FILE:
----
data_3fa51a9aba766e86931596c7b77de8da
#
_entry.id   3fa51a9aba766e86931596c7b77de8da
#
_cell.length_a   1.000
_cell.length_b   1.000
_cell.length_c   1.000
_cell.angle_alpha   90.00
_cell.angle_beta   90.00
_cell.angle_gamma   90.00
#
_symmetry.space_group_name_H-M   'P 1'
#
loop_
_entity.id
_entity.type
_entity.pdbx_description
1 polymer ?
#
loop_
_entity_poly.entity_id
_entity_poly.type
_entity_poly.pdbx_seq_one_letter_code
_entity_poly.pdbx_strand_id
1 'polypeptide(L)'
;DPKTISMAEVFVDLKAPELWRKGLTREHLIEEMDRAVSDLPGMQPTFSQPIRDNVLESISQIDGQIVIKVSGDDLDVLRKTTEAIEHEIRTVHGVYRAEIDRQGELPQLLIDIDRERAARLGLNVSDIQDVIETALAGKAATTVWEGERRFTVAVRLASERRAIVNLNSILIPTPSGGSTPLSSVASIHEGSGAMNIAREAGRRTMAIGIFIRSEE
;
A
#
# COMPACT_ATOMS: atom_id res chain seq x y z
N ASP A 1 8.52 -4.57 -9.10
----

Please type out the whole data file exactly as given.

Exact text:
data_3fa51a9aba766e86931596c7b77de8da
#
_entry.id   3fa51a9aba766e86931596c7b77de8da
#
_cell.length_a   1.000
_cell.length_b   1.000
_cell.length_c   1.000
_cell.angle_alpha   90.00
_cell.angle_beta   90.00
_cell.angle_gamma   90.00
#
_symmetry.space_group_name_H-M   'P 1'
#
loop_
_entity.id
_entity.type
_entity.pdbx_description
1 polymer ?
#
loop_
_entity_poly.entity_id
_entity_poly.type
_entity_poly.pdbx_seq_one_letter_code
_entity_poly.pdbx_strand_id
1 'polypeptide(L)'
;DPKTISMAEVFVDLKAPELWRKGLTREHLIEEMDRAVSDLPGMQPTFSQPIRDNVLESISQIDGQIVIKVSGDDLDVLRKTTEAIEHEIRTVHGVYRAEIDRQGELPQLLIDIDRERAARLGLNVSDIQDVIETALAGKAATTVWEGERRFTVAVRLASERRAIVNLNSILIPTPSGGSTPLSSVASIHEGSGAMNIAREAGRRTMAIGIFIRSEE
;
A
#
# COMPACT_ATOMS: atom_id res chain seq x y z
N ASP A 1 8.52 -4.57 -9.10